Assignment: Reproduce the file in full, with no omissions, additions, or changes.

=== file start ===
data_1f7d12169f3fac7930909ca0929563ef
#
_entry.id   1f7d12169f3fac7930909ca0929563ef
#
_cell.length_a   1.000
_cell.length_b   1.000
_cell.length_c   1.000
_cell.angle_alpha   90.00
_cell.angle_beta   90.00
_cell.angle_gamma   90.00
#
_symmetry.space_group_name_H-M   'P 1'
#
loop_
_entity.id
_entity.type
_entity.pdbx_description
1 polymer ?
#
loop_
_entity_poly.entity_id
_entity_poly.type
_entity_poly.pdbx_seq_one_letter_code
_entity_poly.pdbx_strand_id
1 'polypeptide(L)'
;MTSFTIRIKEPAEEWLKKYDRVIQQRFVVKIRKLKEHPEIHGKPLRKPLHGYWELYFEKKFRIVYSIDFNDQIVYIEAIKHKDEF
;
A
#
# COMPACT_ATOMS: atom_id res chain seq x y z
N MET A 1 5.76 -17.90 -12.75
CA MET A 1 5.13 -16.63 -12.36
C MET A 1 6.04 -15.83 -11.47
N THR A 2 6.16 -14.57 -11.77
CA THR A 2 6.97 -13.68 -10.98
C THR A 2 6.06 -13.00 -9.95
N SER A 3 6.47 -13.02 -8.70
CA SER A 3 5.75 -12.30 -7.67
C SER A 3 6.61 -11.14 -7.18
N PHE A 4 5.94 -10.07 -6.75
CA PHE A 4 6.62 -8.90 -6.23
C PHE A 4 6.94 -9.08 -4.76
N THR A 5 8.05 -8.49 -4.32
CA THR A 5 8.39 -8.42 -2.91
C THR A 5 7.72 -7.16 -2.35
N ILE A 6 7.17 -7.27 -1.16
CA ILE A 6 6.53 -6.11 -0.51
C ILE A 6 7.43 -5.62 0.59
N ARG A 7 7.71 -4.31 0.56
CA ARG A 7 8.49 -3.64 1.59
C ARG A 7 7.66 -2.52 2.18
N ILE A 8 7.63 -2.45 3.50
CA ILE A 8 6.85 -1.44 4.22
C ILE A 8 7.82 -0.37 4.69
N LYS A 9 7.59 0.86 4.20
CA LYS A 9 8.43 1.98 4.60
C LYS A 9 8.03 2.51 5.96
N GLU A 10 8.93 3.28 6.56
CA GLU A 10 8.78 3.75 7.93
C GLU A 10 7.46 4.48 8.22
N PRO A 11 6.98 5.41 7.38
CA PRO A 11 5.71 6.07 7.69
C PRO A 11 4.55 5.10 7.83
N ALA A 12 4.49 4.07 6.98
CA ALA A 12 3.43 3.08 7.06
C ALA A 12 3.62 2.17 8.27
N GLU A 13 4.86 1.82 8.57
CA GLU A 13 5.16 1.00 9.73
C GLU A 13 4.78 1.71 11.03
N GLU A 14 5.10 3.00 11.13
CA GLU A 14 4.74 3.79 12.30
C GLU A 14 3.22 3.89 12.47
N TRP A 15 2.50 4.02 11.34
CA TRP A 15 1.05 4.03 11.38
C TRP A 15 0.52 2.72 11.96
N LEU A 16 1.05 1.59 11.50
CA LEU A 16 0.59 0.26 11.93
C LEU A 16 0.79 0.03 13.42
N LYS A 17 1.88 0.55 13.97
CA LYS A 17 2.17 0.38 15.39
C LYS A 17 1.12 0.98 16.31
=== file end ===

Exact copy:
data_1f7d12169f3fac7930909ca0929563ef
#
_entry.id   1f7d12169f3fac7930909ca0929563ef
#
_cell.length_a   1.000
_cell.length_b   1.000
_cell.length_c   1.000
_cell.angle_alpha   90.00
_cell.angle_beta   90.00
_cell.angle_gamma   90.00
#
_symmetry.space_group_name_H-M   'P 1'
#
loop_
_entity.id
_entity.type
_entity.pdbx_description
1 polymer ?
#
loop_
_entity_poly.entity_id
_entity_poly.type
_entity_poly.pdbx_seq_one_letter_code
_entity_poly.pdbx_strand_id
1 'polypeptide(L)'
;MTSFTIRIKEPAEEWLKKYDRVIQQRFVVKIRKLKEHPEIHGKPLRKPLHGYWELYFEKKFRIVYSIDFNDQIVYIEAIKHKDEF
;
A
#
# COMPACT_ATOMS: atom_id res chain seq x y z
N MET A 1 5.76 -17.90 -12.75
CA MET A 1 5.13 -16.63 -12.36
C MET A 1 6.04 -15.83 -11.47
N THR A 2 6.16 -14.57 -11.77
CA THR A 2 6.97 -13.68 -10.98
C THR A 2 6.06 -13.00 -9.95
N SER A 3 6.47 -13.02 -8.70
CA SER A 3 5.75 -12.30 -7.67
C SER A 3 6.61 -11.14 -7.18
N PHE A 4 5.94 -10.07 -6.75
CA PHE A 4 6.62 -8.90 -6.23
C PHE A 4 6.94 -9.08 -4.76
N THR A 5 8.05 -8.49 -4.32
CA THR A 5 8.39 -8.42 -2.91
C THR A 5 7.72 -7.16 -2.35
N ILE A 6 7.17 -7.27 -1.16
CA ILE A 6 6.53 -6.11 -0.51
C ILE A 6 7.43 -5.62 0.59
N ARG A 7 7.71 -4.31 0.56
CA ARG A 7 8.49 -3.64 1.59
C ARG A 7 7.66 -2.52 2.18
N ILE A 8 7.63 -2.45 3.50
CA ILE A 8 6.85 -1.44 4.22
C ILE A 8 7.82 -0.37 4.69
N LYS A 9 7.59 0.86 4.20
CA LYS A 9 8.43 1.98 4.60
C LYS A 9 8.03 2.51 5.96
N GLU A 10 8.93 3.28 6.56
CA GLU A 10 8.78 3.75 7.93
C GLU A 10 7.46 4.48 8.22
N PRO A 11 6.98 5.41 7.38
CA PRO A 11 5.71 6.07 7.69
C PRO A 11 4.55 5.10 7.83
N ALA A 12 4.49 4.07 6.98
CA ALA A 12 3.43 3.08 7.06
C ALA A 12 3.62 2.17 8.27
N GLU A 13 4.86 1.82 8.57
CA GLU A 13 5.16 1.00 9.73
C GLU A 13 4.78 1.71 11.03
N GLU A 14 5.10 3.00 11.13
CA GLU A 14 4.74 3.79 12.30
C GLU A 14 3.22 3.89 12.47
N TRP A 15 2.50 4.02 11.34
CA TRP A 15 1.05 4.03 11.38
C TRP A 15 0.52 2.72 11.96
N LEU A 16 1.05 1.59 11.50
CA LEU A 16 0.59 0.26 11.93
C LEU A 16 0.79 0.03 13.42
N LYS A 17 1.88 0.55 13.97
CA LYS A 17 2.17 0.38 15.39
C LYS A 17 1.12 0.98 16.31